"Going to Tehran" has chapters analysing Iran’s “Grand Strategy” and on the role of negotiating with the United States that debunk much of which passes for expert opinion in Washington's think tank world. They view Iran’s nuclear programme as aimed at achieving the same status as Japan, Canada and other “threshold nuclear states” which have the capability to become nuclear powers but forego that option.

The Leveretts also point out that it is a status that is not forbidden by the nuclear non-proliferation treaty – much to the chagrin of the United States and its anti-Iran allies.

In a later chapter, they allude briefly to what is surely the best-kept secret about the Iranian nuclear programme and Iranian foreign policy: the Iranian leadership’s calculation that the enrichment programme is the only incentive the United States has to reach a strategic accommodation with Tehran. That one fact helps to explain most of the twists and turns in Iran’s nuclear programme and its nuclear diplomacy over the past decade.

One of the propaganda themes most popular inside the Washington beltway is that the Islamic regime in Iran cannot negotiate seriously with the United States because the survival of the regime depends on hostility toward the United States.

The Leveretts debunk that notion by detailing a series of episodes beginning with President Hashemi Rafsanjani’s effort to improve relations in 1991 and again in 1995 and Iran’s offer to cooperate against Al-Qaeda in Afghanistan and, more generally after 9/11, about which Hillary Mann Leverett had personal experience.

Finally, they provide the most detailed analysis available on the 2003 Iranian proposal for a “roadmap” for negotiations with the United States, which the Bush administration gave the back of its hand.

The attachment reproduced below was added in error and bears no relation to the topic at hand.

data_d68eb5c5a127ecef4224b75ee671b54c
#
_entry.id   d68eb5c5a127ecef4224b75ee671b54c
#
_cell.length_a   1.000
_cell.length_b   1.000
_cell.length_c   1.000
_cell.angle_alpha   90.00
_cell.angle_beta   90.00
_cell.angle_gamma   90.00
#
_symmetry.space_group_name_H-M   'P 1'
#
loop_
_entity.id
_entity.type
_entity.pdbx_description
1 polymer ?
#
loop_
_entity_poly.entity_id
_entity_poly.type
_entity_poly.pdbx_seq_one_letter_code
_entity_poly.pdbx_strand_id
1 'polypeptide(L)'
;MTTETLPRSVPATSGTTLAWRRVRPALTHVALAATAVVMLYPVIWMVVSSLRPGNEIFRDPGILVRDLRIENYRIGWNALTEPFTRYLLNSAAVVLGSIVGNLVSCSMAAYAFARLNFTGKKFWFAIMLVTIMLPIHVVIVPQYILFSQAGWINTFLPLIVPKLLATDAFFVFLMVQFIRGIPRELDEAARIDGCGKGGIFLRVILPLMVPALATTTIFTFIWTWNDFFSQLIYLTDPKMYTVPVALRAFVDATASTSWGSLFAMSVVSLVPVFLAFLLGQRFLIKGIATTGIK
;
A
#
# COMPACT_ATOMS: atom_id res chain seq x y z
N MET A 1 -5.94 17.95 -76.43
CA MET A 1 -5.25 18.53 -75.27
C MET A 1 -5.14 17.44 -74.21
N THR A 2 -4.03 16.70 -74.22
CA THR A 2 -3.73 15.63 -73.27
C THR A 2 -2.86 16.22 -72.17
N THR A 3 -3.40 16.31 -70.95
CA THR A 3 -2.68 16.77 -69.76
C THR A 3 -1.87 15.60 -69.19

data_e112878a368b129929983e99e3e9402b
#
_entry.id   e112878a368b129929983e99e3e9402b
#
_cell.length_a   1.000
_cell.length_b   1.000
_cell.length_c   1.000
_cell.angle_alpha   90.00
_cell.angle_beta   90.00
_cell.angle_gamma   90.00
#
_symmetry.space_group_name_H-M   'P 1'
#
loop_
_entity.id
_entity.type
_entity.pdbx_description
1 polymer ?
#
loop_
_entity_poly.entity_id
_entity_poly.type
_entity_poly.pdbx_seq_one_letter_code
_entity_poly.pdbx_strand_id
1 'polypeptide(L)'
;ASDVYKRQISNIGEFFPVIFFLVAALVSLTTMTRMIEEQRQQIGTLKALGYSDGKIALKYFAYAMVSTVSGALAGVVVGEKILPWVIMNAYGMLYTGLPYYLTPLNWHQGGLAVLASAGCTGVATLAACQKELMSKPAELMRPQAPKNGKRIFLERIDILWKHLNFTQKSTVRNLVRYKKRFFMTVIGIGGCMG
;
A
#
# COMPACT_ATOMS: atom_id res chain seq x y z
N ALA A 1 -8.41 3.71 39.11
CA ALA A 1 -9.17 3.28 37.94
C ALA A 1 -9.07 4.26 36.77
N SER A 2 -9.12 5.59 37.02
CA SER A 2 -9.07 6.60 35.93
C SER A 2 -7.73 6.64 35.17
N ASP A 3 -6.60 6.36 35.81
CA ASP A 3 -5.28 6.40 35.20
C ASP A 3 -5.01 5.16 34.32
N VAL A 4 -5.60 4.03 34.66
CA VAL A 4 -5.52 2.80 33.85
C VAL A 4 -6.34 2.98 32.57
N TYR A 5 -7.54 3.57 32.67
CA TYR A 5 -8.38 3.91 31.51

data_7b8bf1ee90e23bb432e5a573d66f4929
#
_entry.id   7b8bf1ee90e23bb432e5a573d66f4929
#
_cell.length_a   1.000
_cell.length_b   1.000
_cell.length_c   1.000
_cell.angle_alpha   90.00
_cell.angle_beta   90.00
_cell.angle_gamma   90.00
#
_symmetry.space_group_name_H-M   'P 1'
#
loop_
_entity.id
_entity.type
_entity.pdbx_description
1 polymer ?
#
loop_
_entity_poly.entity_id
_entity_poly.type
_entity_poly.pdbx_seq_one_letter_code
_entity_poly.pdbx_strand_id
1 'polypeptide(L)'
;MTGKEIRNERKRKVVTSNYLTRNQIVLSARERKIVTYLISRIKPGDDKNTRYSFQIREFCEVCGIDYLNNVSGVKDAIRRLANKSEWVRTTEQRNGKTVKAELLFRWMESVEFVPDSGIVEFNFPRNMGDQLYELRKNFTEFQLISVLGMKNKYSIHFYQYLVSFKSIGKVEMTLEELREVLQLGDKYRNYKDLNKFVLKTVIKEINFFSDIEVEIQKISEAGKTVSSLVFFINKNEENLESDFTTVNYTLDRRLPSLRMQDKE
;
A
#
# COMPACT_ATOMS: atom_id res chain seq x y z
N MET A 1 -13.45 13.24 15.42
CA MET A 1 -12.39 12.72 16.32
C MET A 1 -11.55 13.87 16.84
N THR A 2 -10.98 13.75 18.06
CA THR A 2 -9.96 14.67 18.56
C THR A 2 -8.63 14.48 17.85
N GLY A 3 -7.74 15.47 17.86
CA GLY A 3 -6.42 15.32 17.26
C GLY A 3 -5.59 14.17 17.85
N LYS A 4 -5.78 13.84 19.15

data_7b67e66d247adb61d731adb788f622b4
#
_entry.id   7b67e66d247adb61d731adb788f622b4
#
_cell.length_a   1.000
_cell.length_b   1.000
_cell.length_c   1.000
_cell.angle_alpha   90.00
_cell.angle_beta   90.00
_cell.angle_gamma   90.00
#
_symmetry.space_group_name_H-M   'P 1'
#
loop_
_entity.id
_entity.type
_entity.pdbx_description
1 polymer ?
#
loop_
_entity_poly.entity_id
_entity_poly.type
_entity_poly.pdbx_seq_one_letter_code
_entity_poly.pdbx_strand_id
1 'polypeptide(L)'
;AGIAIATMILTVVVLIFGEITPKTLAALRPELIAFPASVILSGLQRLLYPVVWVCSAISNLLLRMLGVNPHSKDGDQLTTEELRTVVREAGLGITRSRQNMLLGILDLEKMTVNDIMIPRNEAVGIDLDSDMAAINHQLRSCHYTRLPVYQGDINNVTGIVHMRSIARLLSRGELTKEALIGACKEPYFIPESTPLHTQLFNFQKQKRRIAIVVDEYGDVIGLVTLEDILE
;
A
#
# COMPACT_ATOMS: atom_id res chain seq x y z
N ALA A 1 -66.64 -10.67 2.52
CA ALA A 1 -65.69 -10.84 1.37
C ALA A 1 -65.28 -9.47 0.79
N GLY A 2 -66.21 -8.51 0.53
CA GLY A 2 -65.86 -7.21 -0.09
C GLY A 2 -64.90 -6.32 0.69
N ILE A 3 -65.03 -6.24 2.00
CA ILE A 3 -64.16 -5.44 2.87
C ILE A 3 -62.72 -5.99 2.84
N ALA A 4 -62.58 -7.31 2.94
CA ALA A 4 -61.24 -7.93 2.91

The central message of "Going to Tehran" is that the United States has been unwilling to let go of the demand for Iran’s subordination to dominant U.S. power in the region. The Leveretts identify the decisive turning point in the U.S. “quest for dominance in the Middle East” as the collapse of the Soviet Union, which they say “liberated the United States from balance of power constraints”.

They cite the recollection of senior advisers to Secretary of State James Baker that the George H. W. Bush administration considered engagement with Iran as part of a post-Gulf War strategy but decided in the aftermath of the Soviet adversary’s disappearance that “it didn’t need to”.

Subsequent U.S. policy in the region, including what former national security adviser Bent Scowcroft called “the nutty idea” of “dual containment” of Iraq and Iran, they argue, has flowed from the new incentive for Washington to maintain and enhance its dominance in the Middle East.

The authors offer a succinct analysis of the Clinton administration’s regional and Iran policies as precursors to Bush’s Iraq War and Iran regime change policy. Their account suggests that the role of Republican neoconservatives in those policies should not be exaggerated, and that more fundamental political-institutional interests were already pushing the U.S. national security state in that direction before 2001.

They analyse the Bush administration’s flirtation with regime change and the Obama administration’s less-than-half-hearted diplomatic engagement with Iran as both motivated by a refusal to budge from a stance of maintaining the status quo of U.S.-Israeli hegemony.

Consistent with but going beyond the Leveretts’ analysis is the Bush conviction that the U.S. invasion and occupation of Iraq had shaken the Iranians, and that there was no need to make the slightest concession to the regime. The Obama administration has apparently fallen into the same conceptual trap, believing that the United States and its allies have Iran by the throat because of its “crippling sanctions”.

Thanks to the Leveretts, opponents of U.S. policies of domination and intervention in the Middle East have a new and rich source of analysis to argue against those policies more effectively.